Lendal Bridge, York by fishers

Lendal Bridge, York

Taken on a grey day at the end of October, this is one of three road bridges over the River Ouse in the centre of York.

The bridge replaced an earlier ferry service, which had operated from Barker Tower, on the south-west bank (right in this shot), to Lendal Tower (left). The advent of the railways in York in the first half of the nineteenth century made the ferry service busier than ever with passengers wanting to cross the river going to and from York’s original railway station in Tanner Row.

A bridge to replace the Lendal ferry service was first suggested in 1838 but responsibility for its construction became a point of controversy between the Corporation of York and the railway companies. After much debate, the Lendal Bridge and York Improvement Act was finally passed in 1860 and the foundation stone of the original bridge, designed by William Dredge, was laid later that year. Then disaster struck. In 1861 the original bridge collapsed during construction, killing five men.

The bridge was redesigned and finally opened in 1863. The new architect, brought in after the failed first attempt, was Thomas Page, who also designed Skeldergate Bridge in York and Westminster Bridge in London.

Lendal Bridge is an iron bridge with details in the Gothic style popular in Victorian England. The ornate parapet of the bridge features the white rose of York, the crossed keys of the Diocese of York and the lions of England. Additional ironwork includes York’s coat of arms and the initials V & A, representing Queen Victoria and Prince Albert.

The new bridge put the ferryman out of business. Records show that he received compensation of 15 pounds and a horse and cart.

A toll was charged to cross the new bridge to help pay for its construction. The charge was half a penny for foot passengers, a penny for animals and twopence for horse-drawn vehicles. The two small toll-houses still exist and now housing cafés. The last toll was charged in 1894.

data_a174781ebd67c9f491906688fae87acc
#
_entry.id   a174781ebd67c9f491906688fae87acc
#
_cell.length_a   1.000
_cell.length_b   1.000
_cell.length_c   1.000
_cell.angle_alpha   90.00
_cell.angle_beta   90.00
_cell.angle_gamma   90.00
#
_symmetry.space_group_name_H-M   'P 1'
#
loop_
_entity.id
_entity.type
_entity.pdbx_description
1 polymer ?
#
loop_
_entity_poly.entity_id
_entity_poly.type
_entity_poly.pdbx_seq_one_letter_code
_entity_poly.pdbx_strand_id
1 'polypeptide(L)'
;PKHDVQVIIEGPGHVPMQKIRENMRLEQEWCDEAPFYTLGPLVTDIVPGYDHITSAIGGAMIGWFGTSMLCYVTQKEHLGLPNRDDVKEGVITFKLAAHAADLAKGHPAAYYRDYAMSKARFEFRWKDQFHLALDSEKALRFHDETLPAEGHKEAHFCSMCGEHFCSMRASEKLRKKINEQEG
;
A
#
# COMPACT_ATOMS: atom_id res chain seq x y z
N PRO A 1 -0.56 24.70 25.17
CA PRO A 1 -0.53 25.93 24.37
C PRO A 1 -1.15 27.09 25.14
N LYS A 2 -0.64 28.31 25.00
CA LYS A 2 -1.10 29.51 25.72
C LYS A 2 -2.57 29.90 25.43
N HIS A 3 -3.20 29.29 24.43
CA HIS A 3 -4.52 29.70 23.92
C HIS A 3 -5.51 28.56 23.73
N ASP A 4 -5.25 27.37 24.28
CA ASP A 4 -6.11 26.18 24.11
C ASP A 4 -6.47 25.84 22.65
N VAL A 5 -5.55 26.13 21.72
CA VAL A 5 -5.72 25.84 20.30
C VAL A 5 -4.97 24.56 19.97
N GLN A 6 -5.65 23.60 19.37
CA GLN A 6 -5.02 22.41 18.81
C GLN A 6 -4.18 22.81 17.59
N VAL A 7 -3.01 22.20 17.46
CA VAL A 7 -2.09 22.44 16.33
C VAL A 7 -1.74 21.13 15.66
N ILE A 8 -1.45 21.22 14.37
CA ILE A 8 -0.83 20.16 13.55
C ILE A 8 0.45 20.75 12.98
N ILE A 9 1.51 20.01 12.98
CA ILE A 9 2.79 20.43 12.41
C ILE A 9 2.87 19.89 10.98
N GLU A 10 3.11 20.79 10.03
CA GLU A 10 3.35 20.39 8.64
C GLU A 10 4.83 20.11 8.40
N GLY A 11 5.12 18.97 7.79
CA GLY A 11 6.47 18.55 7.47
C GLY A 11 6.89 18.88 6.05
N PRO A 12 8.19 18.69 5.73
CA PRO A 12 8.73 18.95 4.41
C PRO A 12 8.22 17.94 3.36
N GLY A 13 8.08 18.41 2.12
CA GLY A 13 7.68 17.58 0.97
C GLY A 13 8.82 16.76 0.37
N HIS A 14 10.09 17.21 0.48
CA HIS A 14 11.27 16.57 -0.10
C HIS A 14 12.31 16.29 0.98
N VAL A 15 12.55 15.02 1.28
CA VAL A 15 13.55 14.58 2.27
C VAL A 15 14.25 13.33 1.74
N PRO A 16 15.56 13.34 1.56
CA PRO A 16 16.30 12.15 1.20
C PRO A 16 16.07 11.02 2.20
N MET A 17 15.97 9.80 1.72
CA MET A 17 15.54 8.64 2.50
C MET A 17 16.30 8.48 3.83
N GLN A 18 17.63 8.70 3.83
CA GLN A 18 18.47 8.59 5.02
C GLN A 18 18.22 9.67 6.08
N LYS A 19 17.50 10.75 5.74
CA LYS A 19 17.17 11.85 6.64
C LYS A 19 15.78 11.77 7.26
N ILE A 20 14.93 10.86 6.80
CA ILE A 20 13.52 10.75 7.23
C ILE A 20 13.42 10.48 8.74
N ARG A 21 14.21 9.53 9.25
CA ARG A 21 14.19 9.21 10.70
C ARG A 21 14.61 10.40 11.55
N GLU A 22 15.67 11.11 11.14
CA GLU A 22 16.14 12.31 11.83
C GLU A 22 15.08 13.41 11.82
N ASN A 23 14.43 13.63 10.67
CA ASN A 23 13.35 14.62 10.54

The bridge was also the location of a recent tragedy. On the day this shot was taken, a young woman fell from the bridge and a massive rescue operation was launched to find her but without success (see http://365project.org/fishers/365/2020-11-01 ). Yesterday the body of a young woman was found at Naburn Lock, some miles downstream from the city. Although she has not yet been formally identified, it is highly likely that it is the person who fell from this bridge a month ago.

Ian
lovely reflections
November 27th, 2020  
Nice reflections and history
November 27th, 2020  
Very nice shot
November 27th, 2020  
Interesting history and great reflections
November 27th, 2020  
A lovely composition and great reflections.Fav🙂
November 27th, 2020  
Super bright image for a dark day
November 27th, 2020  
A fantastic shot of this bridge and interesting information to go with it. I walked across this when me and my husband travelled to York on a steam train a few years ago. Sad about the body found in the river
November 27th, 2020  
wow! Amazing composition and reflections
fav
interesting history, sad to hear about the tragic recently
November 27th, 2020  
Great capture of the river , beautiful bridge and town . Fav.
November 27th, 2020  
Super reflections and I love the boats through the arch, fav.
November 27th, 2020  
Wonderful reflections
November 28th, 2020  
I like the angle of your shot to show the details of the bridgework and the lovely reflection on the water. Enjoyed very much reading your script but very sad with the story of the lady.
November 28th, 2020  
Lovely pic!
November 28th, 2020  
@pdulis @craftymeg @bkbinthecity @thistle01 @carolmw @busylady @rosiekind @ninaganci @pyrrhula @pattyblue @kjarn @sangwann @photographycrazy

Thank you all for your lovely comments and favs, they are very much appreciated.

The river looks very smooth and tranquil in this shot, but the river level was rising and it was quite fast flowing.

Ian
November 28th, 2020  
@rosiekind

I wonder if I was at York railway station to photograph the steam train that you arrived on? I do like to get shots of steam trains, and usually in normal times there are quite a few for me to see and capture.

Ian
November 28th, 2020  
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